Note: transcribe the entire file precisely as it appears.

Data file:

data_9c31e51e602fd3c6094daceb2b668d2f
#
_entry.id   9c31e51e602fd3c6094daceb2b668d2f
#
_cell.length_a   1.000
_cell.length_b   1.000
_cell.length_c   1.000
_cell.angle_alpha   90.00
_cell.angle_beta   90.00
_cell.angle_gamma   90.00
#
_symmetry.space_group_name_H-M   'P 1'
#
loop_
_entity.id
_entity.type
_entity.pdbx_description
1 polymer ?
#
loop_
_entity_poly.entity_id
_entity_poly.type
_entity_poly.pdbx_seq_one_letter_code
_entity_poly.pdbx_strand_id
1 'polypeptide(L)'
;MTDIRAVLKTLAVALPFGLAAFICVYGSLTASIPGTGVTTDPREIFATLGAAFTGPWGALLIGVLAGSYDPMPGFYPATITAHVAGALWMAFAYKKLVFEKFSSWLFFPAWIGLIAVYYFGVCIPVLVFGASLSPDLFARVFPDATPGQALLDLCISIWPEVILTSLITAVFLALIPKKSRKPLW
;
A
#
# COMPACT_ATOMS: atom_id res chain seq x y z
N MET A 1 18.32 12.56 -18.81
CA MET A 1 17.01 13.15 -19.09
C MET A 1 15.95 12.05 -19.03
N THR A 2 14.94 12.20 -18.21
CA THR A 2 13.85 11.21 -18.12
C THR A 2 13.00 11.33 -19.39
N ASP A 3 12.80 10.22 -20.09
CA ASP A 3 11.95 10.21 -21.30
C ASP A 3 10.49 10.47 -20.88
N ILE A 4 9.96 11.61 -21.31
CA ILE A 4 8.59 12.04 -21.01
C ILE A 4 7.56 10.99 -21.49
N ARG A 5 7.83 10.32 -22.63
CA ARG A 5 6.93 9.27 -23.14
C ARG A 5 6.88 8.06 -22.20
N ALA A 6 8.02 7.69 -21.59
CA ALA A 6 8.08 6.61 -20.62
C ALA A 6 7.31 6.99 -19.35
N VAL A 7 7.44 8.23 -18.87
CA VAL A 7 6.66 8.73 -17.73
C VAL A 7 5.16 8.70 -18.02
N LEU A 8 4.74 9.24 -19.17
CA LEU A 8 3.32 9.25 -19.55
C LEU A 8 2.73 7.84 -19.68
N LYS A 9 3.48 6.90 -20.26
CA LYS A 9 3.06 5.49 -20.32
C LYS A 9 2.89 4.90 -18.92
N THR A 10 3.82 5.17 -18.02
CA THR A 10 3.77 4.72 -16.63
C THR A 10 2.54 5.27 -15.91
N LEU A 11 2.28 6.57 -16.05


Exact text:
data_9c31e51e602fd3c6094daceb2b668d2f
#
_entry.id   9c31e51e602fd3c6094daceb2b668d2f
#
_cell.length_a   1.000
_cell.length_b   1.000
_cell.length_c   1.000
_cell.angle_alpha   90.00
_cell.angle_beta   90.00
_cell.angle_gamma   90.00
#
_symmetry.space_group_name_H-M   'P 1'
#
loop_
_entity.id
_entity.type
_entity.pdbx_description
1 polymer ?
#
loop_
_entity_poly.entity_id
_entity_poly.type
_entity_poly.pdbx_seq_one_letter_code
_entity_poly.pdbx_strand_id
1 'polypeptide(L)'
;MTDIRAVLKTLAVALPFGLAAFICVYGSLTASIPGTGVTTDPREIFATLGAAFTGPWGALLIGVLAGSYDPMPGFYPATITAHVAGALWMAFAYKKLVFEKFSSWLFFPAWIGLIAVYYFGVCIPVLVFGASLSPDLFARVFPDATPGQALLDLCISIWPEVILTSLITAVFLALIPKKSRKPLW
;
A
#
# COMPACT_ATOMS: atom_id res chain seq x y z
N MET A 1 18.32 12.56 -18.81
CA MET A 1 17.01 13.15 -19.09
C MET A 1 15.95 12.05 -19.03
N THR A 2 14.94 12.20 -18.21
CA THR A 2 13.85 11.21 -18.12
C THR A 2 13.00 11.33 -19.39
N ASP A 3 12.80 10.22 -20.09
CA ASP A 3 11.95 10.21 -21.30
C ASP A 3 10.49 10.47 -20.88
N ILE A 4 9.96 11.61 -21.31
CA ILE A 4 8.59 12.04 -21.01
C ILE A 4 7.56 10.99 -21.49
N ARG A 5 7.83 10.32 -22.63
CA ARG A 5 6.93 9.27 -23.14
C ARG A 5 6.88 8.06 -22.20
N ALA A 6 8.02 7.69 -21.59
CA ALA A 6 8.08 6.61 -20.62
C ALA A 6 7.31 6.99 -19.35
N VAL A 7 7.44 8.23 -18.87
CA VAL A 7 6.66 8.73 -17.73
C VAL A 7 5.16 8.70 -18.02
N LEU A 8 4.74 9.24 -19.17
CA LEU A 8 3.32 9.25 -19.55
C LEU A 8 2.73 7.84 -19.68
N LYS A 9 3.48 6.90 -20.26
CA LYS A 9 3.06 5.49 -20.32
C LYS A 9 2.89 4.90 -18.92
N THR A 10 3.82 5.17 -18.02
CA THR A 10 3.77 4.72 -16.63
C THR A 10 2.54 5.27 -15.91
N LEU A 11 2.28 6.57 -16.05